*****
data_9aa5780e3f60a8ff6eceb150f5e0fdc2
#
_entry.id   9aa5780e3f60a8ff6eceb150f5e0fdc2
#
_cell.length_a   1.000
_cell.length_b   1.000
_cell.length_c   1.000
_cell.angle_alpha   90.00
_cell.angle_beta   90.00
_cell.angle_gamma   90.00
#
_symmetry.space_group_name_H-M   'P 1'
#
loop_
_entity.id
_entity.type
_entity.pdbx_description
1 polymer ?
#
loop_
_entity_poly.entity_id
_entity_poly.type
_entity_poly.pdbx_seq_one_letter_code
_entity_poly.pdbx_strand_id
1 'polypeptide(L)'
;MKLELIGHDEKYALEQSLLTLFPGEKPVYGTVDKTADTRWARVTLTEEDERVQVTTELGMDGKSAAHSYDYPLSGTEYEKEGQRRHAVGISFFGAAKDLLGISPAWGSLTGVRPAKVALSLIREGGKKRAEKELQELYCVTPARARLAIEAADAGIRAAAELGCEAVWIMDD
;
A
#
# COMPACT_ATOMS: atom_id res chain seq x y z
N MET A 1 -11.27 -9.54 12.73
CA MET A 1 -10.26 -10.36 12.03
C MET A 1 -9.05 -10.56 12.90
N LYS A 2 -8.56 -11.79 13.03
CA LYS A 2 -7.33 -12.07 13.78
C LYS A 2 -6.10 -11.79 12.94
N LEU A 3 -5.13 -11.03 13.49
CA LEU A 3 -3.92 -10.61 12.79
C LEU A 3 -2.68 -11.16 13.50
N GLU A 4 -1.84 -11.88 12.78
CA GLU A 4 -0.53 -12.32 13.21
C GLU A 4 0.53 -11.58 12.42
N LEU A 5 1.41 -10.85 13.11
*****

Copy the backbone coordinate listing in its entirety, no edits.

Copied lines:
data_9aa5780e3f60a8ff6eceb150f5e0fdc2
#
_entry.id   9aa5780e3f60a8ff6eceb150f5e0fdc2
#
_cell.length_a   1.000
_cell.length_b   1.000
_cell.length_c   1.000
_cell.angle_alpha   90.00
_cell.angle_beta   90.00
_cell.angle_gamma   90.00
#
_symmetry.space_group_name_H-M   'P 1'
#
loop_
_entity.id
_entity.type
_entity.pdbx_description
1 polymer ?
#
loop_
_entity_poly.entity_id
_entity_poly.type
_entity_poly.pdbx_seq_one_letter_code
_entity_poly.pdbx_strand_id
1 'polypeptide(L)'
;MKLELIGHDEKYALEQSLLTLFPGEKPVYGTVDKTADTRWARVTLTEEDERVQVTTELGMDGKSAAHSYDYPLSGTEYEKEGQRRHAVGISFFGAAKDLLGISPAWGSLTGVRPAKVALSLIREGGKKRAEKELQELYCVTPARARLAIEAADAGIRAAAELGCEAVWIMDD
;
A
#
# COMPACT_ATOMS: atom_id res chain seq x y z
N MET A 1 -11.27 -9.54 12.73
CA MET A 1 -10.26 -10.36 12.03
C MET A 1 -9.05 -10.56 12.90
N LYS A 2 -8.56 -11.79 13.03
CA LYS A 2 -7.33 -12.07 13.78
C LYS A 2 -6.10 -11.79 12.94
N LEU A 3 -5.13 -11.03 13.49
CA LEU A 3 -3.92 -10.61 12.79
C LEU A 3 -2.68 -11.16 13.50
N GLU A 4 -1.84 -11.88 12.78
CA GLU A 4 -0.53 -12.32 13.21
C GLU A 4 0.53 -11.58 12.42
N LEU A 5 1.41 -10.85 13.11